Darfur Images Hard To Ignore, Until They're Ignored

darfur video - newsweek.JPGNewsweek has ventured into sort of different territory with this video slideshow featuring photos from Darfur, set against the song "Happy X-Mas (War Is Over)"by John Lennon and Yoko Ono, efficiently combining the news pegs of Darfur, the holiday season and the anniversary of Lennon's death (the video was posted on Friday, December 8th). It's not exactly the most original idea to use the classic Lennon song against a sobering slideshow (see here and here and here) but damn is it effective. (Also effective: Putting your heavily-emailed international-edition article about how the death toll in Sudan is actually tens of thousands higher than State Department estimates in your national edition, which Newsweek did not).

A similarly sobering effort has shown up across the networks in an extremely effective ad for SaveDarfur.org called "Voices From Darfur" where testimony from Sudanese refugees is read by ordinary Americans (see below). No soundtrack necessary.

As you can see above, the ad is jarring, shocking, and gives a lot more airtime to the crisis in Darfur than it usually finds on network and cable news (for extra punch, it aired during the NBC Macy's Thanksgiving Day Parade, which probably quadrupled its total exposure ever). Darfur doesn't exactly have the highest profile, an ongoing crisis that is relegated to a dull hum in the background of the 24-hour news cycle. Still, it's somewhat surprising that the anniversary of the UN's Universal Declaration Of Human Rights — today — has gotten so little play. This year's day has been dedicated to fighting poverty, with U.N. High Commissioner for Human Rights Louise Arbour chiding rich nations for indifference to the struggles of developing nations (if them sounds like fightin' words, recall that last year Arbour used the day to criticize the U.S. for their slippery-slope stance on torture, policies of rendition and secret CIA prisons, prompting John Bolton to rebuke her right back). The point is, there are no shortage of reasons to remember and highlight this particular day, from Darfur to the Geneva Convention to human rights abuses around the globe (not unconnected, incidentally, to the climbing rate of imprisoned journalists worldwide).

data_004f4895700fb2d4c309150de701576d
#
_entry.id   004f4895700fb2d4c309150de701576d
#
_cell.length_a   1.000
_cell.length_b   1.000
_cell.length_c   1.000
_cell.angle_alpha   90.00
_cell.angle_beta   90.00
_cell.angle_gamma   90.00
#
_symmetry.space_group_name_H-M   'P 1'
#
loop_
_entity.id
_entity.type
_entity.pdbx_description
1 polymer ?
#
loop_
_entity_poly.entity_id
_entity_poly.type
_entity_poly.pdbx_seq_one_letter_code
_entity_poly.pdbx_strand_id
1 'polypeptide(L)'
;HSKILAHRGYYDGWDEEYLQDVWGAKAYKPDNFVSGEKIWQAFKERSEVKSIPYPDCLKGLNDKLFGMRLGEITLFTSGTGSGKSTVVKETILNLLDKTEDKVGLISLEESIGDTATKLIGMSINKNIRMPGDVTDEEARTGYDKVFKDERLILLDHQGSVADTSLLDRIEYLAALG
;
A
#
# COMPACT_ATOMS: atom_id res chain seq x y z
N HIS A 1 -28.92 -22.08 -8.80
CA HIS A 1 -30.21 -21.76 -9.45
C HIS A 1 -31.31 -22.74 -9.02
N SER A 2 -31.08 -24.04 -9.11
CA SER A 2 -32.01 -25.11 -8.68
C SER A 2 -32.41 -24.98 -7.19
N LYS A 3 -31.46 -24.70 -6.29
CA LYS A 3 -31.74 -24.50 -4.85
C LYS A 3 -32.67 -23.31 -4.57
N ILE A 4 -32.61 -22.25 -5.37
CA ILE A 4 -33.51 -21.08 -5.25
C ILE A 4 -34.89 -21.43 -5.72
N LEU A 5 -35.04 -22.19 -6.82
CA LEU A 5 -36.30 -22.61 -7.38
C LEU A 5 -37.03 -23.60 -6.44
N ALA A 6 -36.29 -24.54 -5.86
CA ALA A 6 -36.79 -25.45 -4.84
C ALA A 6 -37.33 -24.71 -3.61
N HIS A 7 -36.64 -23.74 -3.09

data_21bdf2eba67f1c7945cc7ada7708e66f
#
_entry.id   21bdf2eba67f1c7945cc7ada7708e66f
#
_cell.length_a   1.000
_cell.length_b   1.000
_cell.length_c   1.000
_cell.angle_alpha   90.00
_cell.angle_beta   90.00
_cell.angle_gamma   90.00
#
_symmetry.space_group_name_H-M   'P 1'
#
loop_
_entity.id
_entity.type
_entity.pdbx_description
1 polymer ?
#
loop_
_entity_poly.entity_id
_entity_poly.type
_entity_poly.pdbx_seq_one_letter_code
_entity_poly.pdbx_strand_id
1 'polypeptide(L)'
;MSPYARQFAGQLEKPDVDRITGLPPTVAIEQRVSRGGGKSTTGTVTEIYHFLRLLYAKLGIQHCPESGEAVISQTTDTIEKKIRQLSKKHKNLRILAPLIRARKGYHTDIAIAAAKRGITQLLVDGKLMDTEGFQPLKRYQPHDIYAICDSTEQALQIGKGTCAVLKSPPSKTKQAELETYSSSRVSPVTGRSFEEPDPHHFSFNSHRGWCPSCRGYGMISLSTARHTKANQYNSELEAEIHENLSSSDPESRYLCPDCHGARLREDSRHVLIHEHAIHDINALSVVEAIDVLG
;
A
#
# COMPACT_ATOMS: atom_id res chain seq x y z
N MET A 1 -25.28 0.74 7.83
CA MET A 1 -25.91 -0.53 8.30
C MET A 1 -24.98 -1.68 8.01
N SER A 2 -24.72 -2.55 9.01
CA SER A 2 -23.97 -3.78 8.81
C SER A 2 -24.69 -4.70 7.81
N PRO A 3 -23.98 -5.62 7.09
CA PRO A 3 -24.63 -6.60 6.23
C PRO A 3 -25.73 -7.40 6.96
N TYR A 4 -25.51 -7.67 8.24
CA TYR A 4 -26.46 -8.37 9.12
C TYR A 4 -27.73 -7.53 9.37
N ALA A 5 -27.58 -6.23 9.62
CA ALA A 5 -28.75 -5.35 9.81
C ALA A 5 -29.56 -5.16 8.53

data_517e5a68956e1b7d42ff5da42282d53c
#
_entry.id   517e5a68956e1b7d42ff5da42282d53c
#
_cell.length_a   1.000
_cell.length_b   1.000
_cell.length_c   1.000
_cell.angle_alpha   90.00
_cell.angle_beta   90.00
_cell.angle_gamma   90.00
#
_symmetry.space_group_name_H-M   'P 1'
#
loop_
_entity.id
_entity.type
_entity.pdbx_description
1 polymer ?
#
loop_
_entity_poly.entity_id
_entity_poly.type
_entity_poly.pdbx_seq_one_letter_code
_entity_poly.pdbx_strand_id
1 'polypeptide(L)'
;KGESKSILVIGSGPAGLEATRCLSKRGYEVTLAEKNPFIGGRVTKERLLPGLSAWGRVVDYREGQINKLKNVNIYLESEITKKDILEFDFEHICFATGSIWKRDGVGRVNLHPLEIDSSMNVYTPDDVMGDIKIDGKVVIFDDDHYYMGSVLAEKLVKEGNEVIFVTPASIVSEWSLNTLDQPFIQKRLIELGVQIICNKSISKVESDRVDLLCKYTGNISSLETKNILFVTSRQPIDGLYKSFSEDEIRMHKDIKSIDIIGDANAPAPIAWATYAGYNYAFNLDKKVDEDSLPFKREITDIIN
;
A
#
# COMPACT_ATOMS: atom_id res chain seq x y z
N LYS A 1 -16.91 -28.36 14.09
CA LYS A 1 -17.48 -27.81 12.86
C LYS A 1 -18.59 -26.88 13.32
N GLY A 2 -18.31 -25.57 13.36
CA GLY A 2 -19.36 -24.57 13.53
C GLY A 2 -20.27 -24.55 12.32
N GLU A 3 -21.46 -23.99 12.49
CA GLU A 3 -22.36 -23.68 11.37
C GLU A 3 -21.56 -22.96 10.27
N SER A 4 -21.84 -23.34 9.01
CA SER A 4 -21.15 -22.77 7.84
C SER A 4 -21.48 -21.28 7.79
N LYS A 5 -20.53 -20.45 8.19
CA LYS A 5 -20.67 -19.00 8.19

Incidentally, it was only by going to SaveDarfur.org that I discovered that this weekend was to have been a weekend of prayer/awareness for Darfur in conjunction with International Human Rights Day, and surprisingly, where I found out about this: Nancy Pelosi guest-blogging on the site to commemorate the anniversary and speak out on American inaction in Darfur:

We cannot stand idly by as the Sudanese government continues its systematic destruction of the people of Darfur. We are compelled by the conscience of the world to put an end to this humanitarian disaster and restore dignity and hope to the Darfuri. If we do not, we betray our commitment as the protector of human rights, and risk compromising the very nature of our own conscience.

Pelosi's statement was picked up nowhere, as far as I can see; hopefully her sentiments will fare better. Happy anniversary.

This post has been modified from an earlier version at Eat The Press.

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